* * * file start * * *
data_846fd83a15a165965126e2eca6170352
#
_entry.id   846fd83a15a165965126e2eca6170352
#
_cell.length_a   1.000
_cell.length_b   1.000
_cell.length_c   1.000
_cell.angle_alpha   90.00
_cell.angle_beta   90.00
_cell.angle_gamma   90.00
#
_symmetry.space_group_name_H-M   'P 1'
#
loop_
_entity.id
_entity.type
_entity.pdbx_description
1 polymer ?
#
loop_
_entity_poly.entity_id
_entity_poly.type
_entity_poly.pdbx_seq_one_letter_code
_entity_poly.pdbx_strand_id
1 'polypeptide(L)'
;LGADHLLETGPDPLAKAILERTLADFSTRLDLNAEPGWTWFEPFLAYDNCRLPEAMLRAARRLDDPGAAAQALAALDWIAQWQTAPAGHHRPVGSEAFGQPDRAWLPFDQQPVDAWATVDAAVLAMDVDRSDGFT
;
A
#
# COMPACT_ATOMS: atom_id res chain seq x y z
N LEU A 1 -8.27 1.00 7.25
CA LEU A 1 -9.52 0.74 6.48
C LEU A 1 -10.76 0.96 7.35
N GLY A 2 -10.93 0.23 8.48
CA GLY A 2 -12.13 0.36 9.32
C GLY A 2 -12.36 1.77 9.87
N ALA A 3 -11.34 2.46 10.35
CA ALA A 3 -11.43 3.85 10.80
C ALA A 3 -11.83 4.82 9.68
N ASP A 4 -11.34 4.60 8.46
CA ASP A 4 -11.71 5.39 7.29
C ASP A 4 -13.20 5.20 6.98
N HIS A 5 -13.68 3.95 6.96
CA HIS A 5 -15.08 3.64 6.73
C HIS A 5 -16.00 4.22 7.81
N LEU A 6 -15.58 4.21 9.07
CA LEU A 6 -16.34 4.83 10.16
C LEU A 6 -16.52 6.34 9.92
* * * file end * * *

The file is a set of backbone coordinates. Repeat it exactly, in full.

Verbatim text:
data_846fd83a15a165965126e2eca6170352
#
_entry.id   846fd83a15a165965126e2eca6170352
#
_cell.length_a   1.000
_cell.length_b   1.000
_cell.length_c   1.000
_cell.angle_alpha   90.00
_cell.angle_beta   90.00
_cell.angle_gamma   90.00
#
_symmetry.space_group_name_H-M   'P 1'
#
loop_
_entity.id
_entity.type
_entity.pdbx_description
1 polymer ?
#
loop_
_entity_poly.entity_id
_entity_poly.type
_entity_poly.pdbx_seq_one_letter_code
_entity_poly.pdbx_strand_id
1 'polypeptide(L)'
;LGADHLLETGPDPLAKAILERTLADFSTRLDLNAEPGWTWFEPFLAYDNCRLPEAMLRAARRLDDPGAAAQALAALDWIAQWQTAPAGHHRPVGSEAFGQPDRAWLPFDQQPVDAWATVDAAVLAMDVDRSDGFT
;
A
#
# COMPACT_ATOMS: atom_id res chain seq x y z
N LEU A 1 -8.27 1.00 7.25
CA LEU A 1 -9.52 0.74 6.48
C LEU A 1 -10.76 0.96 7.35
N GLY A 2 -10.93 0.23 8.48
CA GLY A 2 -12.13 0.36 9.32
C GLY A 2 -12.36 1.77 9.87
N ALA A 3 -11.34 2.46 10.35
CA ALA A 3 -11.43 3.85 10.80
C ALA A 3 -11.83 4.82 9.68
N ASP A 4 -11.34 4.60 8.46
CA ASP A 4 -11.71 5.39 7.29
C ASP A 4 -13.20 5.20 6.98
N HIS A 5 -13.68 3.95 6.96
CA HIS A 5 -15.08 3.64 6.73
C HIS A 5 -16.00 4.22 7.81
N LEU A 6 -15.58 4.21 9.07
CA LEU A 6 -16.34 4.83 10.16
C LEU A 6 -16.52 6.34 9.92